After catching up with friends and hearing about their lives I usually end the conversation by wishing them the best of luck. This is a polite gesture, but one that I have been trying to stop. Not because I don’t want the best for my friends, but because I am realizing that some people use the word “luck” at the wrong times.
Wishing people luck signifies you hope that no uncontrollable bad experience happens to them. But what if it does? Is that person now blaming their bad experience or failure on bad luck? Maybe they are, and maybe it’s justified. Uncontrollable and unforeseen events happen on a daily basis. But blaming a failure on bad luck can also be an easy excuse and a slippery slope. Are all the mishaps happening in your life because of bad luck? Or, could you have made better choices?
Could you have chosen to have a conversation with someone to tell them how you feel?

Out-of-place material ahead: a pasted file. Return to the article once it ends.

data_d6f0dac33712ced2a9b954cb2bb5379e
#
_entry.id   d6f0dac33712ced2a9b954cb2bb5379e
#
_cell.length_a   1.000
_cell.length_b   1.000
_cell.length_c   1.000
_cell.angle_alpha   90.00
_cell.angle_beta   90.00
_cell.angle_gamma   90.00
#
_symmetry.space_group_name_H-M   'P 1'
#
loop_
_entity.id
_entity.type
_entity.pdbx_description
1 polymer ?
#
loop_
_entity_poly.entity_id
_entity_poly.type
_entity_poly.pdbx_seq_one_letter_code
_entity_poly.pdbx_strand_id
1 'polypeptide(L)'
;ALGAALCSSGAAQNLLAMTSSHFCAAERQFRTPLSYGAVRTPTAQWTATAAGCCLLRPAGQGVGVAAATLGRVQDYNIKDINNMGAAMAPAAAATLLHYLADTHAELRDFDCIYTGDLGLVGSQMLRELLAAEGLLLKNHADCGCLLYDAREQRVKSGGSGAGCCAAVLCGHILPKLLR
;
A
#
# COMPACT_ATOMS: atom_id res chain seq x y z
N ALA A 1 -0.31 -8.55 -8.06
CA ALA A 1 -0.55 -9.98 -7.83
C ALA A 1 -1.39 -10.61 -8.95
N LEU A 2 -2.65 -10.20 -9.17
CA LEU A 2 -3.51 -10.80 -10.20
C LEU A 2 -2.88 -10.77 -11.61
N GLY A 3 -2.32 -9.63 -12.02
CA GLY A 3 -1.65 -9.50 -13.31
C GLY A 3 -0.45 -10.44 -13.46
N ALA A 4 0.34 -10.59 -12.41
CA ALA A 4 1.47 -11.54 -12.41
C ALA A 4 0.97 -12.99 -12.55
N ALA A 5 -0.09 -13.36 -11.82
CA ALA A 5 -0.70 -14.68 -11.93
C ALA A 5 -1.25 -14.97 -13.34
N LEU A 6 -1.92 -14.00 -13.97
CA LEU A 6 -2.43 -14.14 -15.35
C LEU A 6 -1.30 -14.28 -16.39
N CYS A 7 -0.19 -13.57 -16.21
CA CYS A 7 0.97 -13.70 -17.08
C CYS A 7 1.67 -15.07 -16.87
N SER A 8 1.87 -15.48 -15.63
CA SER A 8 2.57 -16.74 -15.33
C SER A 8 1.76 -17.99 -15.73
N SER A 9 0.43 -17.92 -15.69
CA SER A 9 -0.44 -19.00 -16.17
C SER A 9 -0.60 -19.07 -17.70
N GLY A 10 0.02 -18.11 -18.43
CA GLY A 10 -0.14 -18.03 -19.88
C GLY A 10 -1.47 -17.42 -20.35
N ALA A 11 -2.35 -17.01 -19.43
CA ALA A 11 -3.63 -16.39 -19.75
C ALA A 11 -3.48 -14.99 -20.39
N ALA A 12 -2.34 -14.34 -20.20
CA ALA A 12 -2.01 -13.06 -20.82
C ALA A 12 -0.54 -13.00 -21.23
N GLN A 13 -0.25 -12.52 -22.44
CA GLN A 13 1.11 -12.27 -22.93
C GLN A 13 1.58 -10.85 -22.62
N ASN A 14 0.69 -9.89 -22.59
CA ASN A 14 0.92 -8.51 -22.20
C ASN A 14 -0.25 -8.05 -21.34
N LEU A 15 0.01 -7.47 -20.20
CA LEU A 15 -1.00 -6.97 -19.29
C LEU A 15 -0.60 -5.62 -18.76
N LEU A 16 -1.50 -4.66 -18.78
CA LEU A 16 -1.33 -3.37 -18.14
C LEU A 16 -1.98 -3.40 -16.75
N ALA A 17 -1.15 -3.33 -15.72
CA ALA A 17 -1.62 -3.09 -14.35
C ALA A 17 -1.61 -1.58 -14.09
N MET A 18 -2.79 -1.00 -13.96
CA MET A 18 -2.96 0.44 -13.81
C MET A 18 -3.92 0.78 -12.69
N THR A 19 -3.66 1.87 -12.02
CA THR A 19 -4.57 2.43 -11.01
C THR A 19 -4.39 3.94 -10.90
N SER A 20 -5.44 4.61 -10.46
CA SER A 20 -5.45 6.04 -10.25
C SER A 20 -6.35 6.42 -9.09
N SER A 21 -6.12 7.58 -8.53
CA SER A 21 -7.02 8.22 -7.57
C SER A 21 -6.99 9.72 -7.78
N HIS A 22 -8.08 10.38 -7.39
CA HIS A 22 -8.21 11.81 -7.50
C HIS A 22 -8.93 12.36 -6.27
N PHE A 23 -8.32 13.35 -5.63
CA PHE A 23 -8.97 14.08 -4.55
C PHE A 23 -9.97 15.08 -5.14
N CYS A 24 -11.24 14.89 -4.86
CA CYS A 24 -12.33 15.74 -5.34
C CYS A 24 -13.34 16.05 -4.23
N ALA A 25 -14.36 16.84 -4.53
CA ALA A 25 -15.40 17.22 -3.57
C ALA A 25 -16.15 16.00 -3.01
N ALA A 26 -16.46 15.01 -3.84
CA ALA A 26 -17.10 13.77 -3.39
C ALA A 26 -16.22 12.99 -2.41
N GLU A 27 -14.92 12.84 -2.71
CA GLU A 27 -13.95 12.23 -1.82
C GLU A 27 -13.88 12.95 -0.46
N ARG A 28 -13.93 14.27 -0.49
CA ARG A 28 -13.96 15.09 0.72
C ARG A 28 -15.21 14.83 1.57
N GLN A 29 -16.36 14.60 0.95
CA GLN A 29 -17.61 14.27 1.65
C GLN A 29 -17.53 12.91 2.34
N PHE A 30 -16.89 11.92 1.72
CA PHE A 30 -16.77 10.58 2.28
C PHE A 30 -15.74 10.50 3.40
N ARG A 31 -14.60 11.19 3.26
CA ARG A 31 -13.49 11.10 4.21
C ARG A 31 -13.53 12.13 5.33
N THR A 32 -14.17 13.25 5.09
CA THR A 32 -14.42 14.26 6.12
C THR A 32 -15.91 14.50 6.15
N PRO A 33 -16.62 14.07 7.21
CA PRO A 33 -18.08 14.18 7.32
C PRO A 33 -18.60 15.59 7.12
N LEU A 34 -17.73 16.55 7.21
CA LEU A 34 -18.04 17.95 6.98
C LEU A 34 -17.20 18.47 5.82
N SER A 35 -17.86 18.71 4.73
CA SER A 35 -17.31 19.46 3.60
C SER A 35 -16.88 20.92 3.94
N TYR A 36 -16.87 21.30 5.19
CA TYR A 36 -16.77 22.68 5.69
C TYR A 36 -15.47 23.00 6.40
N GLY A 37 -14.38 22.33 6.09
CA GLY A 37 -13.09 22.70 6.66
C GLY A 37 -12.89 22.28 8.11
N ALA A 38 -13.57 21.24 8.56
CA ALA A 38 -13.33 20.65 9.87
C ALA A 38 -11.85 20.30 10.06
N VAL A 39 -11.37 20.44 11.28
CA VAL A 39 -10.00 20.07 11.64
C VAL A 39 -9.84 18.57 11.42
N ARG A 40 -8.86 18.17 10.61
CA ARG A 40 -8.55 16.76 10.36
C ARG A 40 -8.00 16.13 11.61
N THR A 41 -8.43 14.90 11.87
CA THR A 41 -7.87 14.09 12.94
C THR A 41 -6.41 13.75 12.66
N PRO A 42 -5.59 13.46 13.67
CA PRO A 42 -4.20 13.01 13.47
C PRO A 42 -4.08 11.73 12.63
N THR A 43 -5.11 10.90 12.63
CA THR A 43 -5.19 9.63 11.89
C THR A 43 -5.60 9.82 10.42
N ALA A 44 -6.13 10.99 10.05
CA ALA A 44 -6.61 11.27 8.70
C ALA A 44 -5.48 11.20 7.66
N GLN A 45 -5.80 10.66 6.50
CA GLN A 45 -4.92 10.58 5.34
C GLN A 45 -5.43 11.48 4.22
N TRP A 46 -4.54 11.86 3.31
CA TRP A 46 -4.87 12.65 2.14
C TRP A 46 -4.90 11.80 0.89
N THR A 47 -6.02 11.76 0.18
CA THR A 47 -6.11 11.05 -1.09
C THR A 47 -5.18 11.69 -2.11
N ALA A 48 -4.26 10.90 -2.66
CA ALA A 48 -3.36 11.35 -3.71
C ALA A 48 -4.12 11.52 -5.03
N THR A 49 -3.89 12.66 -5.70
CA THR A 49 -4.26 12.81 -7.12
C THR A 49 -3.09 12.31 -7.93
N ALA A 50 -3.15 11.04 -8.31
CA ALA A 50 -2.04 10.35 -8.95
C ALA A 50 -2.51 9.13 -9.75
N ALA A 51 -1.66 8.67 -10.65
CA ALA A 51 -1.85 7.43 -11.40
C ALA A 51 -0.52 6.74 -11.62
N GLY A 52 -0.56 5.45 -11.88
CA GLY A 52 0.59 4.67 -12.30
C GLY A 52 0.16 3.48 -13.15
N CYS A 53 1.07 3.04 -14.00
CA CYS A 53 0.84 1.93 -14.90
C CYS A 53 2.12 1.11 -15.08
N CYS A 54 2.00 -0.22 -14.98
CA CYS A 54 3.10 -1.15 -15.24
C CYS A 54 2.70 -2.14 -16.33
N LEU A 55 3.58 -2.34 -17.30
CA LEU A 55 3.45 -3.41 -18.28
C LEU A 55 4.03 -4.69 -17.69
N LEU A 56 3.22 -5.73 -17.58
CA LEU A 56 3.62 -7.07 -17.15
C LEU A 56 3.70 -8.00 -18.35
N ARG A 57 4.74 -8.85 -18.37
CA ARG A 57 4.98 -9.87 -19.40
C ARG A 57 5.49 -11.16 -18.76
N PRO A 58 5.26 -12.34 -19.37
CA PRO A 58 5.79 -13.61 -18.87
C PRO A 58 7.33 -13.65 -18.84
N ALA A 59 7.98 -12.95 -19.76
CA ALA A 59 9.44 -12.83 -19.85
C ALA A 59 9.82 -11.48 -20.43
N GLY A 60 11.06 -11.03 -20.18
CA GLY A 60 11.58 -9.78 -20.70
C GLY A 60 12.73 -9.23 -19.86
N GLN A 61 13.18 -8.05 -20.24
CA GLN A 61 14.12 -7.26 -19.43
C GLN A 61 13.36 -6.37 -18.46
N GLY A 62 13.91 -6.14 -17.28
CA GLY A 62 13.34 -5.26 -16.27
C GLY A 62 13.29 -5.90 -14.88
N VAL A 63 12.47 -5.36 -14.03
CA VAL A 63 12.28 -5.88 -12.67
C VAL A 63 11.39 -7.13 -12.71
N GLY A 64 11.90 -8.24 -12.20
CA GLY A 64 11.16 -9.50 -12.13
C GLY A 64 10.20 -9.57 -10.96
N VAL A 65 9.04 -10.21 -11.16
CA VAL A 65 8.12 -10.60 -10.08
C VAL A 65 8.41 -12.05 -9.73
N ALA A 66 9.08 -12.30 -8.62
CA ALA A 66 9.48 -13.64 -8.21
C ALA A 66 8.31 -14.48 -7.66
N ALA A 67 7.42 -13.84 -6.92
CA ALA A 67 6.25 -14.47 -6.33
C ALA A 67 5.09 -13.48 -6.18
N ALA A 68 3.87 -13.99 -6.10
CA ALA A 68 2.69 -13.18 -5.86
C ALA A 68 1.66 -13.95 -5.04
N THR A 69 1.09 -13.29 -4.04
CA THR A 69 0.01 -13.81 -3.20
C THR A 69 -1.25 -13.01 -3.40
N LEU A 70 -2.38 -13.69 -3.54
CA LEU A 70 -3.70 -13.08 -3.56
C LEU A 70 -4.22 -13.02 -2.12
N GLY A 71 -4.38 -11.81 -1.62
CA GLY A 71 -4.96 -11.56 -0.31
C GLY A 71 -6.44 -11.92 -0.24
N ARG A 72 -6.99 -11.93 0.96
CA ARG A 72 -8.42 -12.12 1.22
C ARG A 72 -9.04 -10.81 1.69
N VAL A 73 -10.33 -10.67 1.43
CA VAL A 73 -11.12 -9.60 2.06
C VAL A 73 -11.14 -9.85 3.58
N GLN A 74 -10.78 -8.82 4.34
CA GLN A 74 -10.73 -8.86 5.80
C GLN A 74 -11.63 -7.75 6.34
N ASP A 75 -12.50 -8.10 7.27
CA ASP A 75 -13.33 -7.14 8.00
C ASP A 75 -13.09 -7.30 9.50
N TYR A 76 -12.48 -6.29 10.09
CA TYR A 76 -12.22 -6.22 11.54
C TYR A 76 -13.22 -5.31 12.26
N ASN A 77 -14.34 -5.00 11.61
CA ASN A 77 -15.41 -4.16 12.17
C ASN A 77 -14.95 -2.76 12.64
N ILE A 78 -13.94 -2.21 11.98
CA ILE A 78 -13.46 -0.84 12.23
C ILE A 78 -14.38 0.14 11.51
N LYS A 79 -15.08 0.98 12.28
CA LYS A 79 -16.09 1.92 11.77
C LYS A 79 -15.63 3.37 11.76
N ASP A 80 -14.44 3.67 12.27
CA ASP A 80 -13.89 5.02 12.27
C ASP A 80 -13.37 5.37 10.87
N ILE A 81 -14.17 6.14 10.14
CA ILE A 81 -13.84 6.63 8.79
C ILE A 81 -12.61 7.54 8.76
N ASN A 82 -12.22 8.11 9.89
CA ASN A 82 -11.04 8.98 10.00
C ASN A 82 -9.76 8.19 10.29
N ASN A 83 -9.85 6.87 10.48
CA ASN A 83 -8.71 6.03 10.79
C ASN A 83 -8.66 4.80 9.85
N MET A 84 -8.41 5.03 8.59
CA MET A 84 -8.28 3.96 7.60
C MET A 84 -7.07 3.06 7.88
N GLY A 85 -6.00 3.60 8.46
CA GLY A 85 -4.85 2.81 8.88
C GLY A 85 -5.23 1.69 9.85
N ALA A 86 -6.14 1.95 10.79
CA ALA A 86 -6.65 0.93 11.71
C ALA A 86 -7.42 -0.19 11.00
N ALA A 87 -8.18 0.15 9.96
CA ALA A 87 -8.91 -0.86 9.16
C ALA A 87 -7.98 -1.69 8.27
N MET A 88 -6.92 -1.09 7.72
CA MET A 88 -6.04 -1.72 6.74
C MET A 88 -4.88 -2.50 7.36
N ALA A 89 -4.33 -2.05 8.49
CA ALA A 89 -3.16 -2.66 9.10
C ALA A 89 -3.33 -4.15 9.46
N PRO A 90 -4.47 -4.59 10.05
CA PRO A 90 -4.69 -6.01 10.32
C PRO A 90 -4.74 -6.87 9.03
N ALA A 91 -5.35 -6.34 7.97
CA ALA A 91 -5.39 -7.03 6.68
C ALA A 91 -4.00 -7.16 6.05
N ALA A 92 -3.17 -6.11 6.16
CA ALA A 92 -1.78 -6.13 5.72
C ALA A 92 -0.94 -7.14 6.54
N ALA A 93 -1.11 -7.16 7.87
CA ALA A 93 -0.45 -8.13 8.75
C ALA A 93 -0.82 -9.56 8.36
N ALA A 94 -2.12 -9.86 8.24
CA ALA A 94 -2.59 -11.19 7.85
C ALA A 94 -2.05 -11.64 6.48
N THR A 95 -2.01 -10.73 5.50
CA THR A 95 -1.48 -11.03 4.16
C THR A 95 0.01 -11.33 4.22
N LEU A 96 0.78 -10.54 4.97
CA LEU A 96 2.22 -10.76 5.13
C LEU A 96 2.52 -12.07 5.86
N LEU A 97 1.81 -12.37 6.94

Could you have put in an extra hour of work instead of endlessly scrolling on facebook?
Could you have left the bar after one drink instead of staying out until 2:00am?
Are you putting yourself in the best position possible to succeed? If you aren’t, you should take more accountability for your actions. If you aren’t giving it your all or doing your very best to prepare for your moment, then you can’t blame luck when things don’t go right.
The word “luck” or “lucky” should only be used to describe spontaneous or uncontrollable events.
In addition, if you are working hard every day and you are succeeding or doing what you want to do at a high level, don’t let anyone say that “you got lucky”. Work begets work, and you are in your position for a reason. You either worked hard to get to where you are, or you need to do better.
I am choosing not to wish someone luck, because if it doesn’t work out in their favor, I don’t want them to blame or point the finger at luck. Instead, I tell them some of the following phrases to give them encouragement and confidence.
“I know you’ll do well”
“You’re going to kill it”
“You don’t need luck, you make your own”